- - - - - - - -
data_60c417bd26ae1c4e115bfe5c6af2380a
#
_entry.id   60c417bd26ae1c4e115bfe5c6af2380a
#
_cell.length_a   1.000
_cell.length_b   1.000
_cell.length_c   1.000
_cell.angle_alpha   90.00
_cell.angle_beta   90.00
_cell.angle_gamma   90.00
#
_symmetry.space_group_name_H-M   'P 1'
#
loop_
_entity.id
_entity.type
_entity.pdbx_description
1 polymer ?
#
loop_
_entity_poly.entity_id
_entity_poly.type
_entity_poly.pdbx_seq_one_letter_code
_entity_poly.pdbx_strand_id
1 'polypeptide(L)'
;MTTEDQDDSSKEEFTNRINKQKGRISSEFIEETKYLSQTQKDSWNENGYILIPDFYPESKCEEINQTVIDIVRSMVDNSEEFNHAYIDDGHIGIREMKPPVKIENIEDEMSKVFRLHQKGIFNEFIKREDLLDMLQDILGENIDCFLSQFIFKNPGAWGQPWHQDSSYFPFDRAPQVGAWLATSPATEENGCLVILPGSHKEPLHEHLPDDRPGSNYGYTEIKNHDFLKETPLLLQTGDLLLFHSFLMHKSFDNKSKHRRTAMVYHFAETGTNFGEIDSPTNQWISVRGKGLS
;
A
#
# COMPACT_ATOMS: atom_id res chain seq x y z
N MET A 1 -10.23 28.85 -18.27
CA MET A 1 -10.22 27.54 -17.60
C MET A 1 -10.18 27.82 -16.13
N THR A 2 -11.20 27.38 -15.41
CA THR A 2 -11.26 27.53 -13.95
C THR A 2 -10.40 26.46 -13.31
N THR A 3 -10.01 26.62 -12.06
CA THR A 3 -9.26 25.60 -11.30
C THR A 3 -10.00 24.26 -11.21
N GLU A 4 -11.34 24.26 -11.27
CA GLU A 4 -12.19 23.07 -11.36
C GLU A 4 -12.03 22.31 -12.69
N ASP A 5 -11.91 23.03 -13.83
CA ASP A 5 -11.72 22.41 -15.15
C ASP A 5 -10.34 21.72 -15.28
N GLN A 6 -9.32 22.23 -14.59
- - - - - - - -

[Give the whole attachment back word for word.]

data_60c417bd26ae1c4e115bfe5c6af2380a
#
_entry.id   60c417bd26ae1c4e115bfe5c6af2380a
#
_cell.length_a   1.000
_cell.length_b   1.000
_cell.length_c   1.000
_cell.angle_alpha   90.00
_cell.angle_beta   90.00
_cell.angle_gamma   90.00
#
_symmetry.space_group_name_H-M   'P 1'
#
loop_
_entity.id
_entity.type
_entity.pdbx_description
1 polymer ?
#
loop_
_entity_poly.entity_id
_entity_poly.type
_entity_poly.pdbx_seq_one_letter_code
_entity_poly.pdbx_strand_id
1 'polypeptide(L)'
;MTTEDQDDSSKEEFTNRINKQKGRISSEFIEETKYLSQTQKDSWNENGYILIPDFYPESKCEEINQTVIDIVRSMVDNSEEFNHAYIDDGHIGIREMKPPVKIENIEDEMSKVFRLHQKGIFNEFIKREDLLDMLQDILGENIDCFLSQFIFKNPGAWGQPWHQDSSYFPFDRAPQVGAWLATSPATEENGCLVILPGSHKEPLHEHLPDDRPGSNYGYTEIKNHDFLKETPLLLQTGDLLLFHSFLMHKSFDNKSKHRRTAMVYHFAETGTNFGEIDSPTNQWISVRGKGLS
;
A
#
# COMPACT_ATOMS: atom_id res chain seq x y z
N MET A 1 -10.23 28.85 -18.27
CA MET A 1 -10.22 27.54 -17.60
C MET A 1 -10.18 27.82 -16.13
N THR A 2 -11.20 27.38 -15.41
CA THR A 2 -11.26 27.53 -13.95
C THR A 2 -10.40 26.46 -13.31
N THR A 3 -10.01 26.62 -12.06
CA THR A 3 -9.26 25.60 -11.30
C THR A 3 -10.00 24.26 -11.21
N GLU A 4 -11.34 24.26 -11.27
CA GLU A 4 -12.19 23.07 -11.36
C GLU A 4 -12.03 22.31 -12.69
N ASP A 5 -11.91 23.03 -13.83
CA ASP A 5 -11.72 22.41 -15.15
C ASP A 5 -10.34 21.72 -15.28
N GLN A 6 -9.32 22.23 -14.59